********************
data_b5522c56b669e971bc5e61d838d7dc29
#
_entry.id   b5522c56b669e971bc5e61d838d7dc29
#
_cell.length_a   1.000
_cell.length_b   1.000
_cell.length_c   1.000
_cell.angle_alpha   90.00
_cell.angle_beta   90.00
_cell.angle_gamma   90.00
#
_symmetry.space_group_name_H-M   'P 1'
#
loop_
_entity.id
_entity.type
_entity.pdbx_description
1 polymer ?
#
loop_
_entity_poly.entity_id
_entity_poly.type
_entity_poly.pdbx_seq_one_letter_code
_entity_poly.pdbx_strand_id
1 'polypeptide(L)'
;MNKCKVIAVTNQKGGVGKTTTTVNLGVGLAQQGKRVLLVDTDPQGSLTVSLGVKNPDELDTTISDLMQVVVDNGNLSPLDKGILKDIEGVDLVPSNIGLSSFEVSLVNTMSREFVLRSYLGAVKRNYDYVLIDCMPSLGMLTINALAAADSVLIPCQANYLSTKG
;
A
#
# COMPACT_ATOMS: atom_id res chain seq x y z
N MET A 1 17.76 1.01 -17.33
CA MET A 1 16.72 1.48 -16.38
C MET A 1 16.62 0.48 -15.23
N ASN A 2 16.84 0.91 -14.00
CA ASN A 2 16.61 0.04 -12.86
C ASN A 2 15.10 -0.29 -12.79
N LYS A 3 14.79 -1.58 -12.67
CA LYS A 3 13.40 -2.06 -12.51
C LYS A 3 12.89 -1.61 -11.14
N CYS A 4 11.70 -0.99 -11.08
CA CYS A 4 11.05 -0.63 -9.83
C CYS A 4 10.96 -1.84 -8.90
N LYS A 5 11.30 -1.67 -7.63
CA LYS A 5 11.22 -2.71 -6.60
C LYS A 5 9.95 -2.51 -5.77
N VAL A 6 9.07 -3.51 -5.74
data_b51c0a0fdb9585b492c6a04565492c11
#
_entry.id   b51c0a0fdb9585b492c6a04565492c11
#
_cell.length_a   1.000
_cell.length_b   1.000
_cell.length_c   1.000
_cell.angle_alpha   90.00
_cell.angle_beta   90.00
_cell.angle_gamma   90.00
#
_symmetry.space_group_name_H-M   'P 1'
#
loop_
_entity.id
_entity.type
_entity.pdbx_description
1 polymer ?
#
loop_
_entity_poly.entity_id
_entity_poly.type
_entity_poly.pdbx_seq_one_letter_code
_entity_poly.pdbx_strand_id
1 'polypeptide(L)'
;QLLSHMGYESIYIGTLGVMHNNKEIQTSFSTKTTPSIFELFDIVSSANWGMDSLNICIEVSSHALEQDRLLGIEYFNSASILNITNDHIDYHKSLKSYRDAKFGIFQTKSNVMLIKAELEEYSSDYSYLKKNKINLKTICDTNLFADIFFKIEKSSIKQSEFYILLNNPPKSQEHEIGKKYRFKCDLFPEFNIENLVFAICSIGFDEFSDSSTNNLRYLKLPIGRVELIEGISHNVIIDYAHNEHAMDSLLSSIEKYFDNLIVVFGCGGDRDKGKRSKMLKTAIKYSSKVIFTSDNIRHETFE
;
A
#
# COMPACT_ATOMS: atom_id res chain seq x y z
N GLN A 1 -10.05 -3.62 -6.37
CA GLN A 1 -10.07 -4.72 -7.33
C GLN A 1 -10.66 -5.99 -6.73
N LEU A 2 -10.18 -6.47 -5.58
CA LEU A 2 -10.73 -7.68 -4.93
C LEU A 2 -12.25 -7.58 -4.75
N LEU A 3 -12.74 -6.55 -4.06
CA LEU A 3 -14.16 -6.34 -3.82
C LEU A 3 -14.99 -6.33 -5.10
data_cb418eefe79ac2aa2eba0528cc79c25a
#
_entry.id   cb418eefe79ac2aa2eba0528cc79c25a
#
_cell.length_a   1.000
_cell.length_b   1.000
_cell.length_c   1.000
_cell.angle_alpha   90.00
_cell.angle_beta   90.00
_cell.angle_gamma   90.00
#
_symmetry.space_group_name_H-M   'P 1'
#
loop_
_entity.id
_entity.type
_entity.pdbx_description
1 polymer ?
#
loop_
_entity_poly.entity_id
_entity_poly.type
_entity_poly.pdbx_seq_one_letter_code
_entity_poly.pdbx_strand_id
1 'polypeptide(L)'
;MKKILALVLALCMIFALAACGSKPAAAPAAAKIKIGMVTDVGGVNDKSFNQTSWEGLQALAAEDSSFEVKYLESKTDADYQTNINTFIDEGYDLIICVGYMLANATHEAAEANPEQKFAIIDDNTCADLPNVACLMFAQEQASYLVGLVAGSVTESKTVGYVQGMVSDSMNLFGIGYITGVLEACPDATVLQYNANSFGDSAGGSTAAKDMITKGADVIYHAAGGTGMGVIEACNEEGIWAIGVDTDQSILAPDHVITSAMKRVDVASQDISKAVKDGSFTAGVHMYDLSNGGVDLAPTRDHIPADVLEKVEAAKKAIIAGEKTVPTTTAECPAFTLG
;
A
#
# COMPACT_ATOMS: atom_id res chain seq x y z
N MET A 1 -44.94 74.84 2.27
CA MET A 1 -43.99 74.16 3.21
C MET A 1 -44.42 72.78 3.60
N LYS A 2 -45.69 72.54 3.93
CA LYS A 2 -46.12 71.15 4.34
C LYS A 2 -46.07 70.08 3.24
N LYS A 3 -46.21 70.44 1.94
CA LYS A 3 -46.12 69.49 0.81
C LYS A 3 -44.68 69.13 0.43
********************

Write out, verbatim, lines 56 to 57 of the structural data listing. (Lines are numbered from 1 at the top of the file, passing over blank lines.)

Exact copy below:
_cell.angle_gamma   90.00
#